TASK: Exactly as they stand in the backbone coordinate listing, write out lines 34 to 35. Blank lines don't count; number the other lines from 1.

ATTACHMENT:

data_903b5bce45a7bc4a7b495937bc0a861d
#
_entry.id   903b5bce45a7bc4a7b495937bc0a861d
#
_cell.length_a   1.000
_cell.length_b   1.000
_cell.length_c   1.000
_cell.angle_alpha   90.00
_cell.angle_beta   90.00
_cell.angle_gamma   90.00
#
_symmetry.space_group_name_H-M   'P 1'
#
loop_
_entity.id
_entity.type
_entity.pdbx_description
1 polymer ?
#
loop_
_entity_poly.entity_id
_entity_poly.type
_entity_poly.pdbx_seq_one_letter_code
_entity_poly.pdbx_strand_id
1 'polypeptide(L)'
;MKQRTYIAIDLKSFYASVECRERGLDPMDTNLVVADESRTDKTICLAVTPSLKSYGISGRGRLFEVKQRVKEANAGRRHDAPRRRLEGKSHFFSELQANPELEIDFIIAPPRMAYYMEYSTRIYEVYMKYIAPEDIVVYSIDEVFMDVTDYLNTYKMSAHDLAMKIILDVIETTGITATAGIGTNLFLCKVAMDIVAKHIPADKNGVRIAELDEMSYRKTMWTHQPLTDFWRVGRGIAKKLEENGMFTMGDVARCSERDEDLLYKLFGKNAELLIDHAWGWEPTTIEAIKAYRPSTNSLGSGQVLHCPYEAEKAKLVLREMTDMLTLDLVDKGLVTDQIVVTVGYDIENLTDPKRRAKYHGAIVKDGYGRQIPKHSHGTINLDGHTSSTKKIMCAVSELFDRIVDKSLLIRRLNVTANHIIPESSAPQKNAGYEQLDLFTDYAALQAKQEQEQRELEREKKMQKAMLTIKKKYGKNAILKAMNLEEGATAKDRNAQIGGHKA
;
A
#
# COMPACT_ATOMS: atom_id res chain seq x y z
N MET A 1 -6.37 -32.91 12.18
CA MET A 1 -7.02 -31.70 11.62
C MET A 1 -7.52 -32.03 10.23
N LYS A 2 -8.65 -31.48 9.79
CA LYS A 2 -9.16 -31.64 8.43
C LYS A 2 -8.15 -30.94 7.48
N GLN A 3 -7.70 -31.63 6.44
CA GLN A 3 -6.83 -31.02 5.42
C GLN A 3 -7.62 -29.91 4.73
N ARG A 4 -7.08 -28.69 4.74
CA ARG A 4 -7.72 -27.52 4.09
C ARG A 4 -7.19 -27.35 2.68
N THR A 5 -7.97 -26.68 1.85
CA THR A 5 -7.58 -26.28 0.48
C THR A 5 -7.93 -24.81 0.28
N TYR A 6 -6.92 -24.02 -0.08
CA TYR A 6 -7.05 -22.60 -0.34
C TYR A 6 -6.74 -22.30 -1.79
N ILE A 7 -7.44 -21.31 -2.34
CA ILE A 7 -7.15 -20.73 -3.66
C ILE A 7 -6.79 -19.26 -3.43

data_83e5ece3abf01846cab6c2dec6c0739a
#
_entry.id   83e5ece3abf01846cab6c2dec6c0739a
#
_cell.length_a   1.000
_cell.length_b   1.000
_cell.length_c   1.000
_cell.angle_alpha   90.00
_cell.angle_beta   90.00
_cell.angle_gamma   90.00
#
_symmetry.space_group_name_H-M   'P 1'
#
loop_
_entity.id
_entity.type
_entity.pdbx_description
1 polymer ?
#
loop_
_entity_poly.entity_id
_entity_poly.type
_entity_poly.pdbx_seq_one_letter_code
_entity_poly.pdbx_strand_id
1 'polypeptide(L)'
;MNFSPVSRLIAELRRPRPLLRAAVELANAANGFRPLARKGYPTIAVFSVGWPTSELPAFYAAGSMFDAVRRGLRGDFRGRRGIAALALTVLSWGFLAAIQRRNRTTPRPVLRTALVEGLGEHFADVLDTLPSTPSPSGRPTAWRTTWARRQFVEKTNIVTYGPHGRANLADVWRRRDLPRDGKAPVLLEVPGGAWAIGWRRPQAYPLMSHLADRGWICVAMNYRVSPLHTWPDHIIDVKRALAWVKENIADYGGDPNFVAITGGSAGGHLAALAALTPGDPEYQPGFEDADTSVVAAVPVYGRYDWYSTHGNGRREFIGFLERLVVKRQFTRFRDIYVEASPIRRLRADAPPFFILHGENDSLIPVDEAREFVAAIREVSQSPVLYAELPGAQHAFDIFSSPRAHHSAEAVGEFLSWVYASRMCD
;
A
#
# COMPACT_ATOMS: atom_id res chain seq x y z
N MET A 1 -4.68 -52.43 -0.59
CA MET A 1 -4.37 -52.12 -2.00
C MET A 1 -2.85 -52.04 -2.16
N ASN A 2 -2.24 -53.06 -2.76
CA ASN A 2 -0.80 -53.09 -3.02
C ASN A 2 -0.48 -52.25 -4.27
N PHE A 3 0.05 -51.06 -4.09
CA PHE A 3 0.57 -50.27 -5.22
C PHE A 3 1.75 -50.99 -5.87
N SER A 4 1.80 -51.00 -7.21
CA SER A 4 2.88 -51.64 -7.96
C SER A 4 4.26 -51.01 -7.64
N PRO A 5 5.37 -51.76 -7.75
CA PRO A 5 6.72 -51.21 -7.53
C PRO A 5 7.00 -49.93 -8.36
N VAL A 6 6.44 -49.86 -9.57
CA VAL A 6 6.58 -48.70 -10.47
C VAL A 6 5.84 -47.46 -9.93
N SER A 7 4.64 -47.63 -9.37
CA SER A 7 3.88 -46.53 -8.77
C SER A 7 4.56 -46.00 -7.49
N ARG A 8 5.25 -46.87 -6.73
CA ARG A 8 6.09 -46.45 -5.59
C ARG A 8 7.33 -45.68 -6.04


N LYS A 2 -8.65 -31.48 9.79
CA LYS A 2 -9.16 -31.64 8.43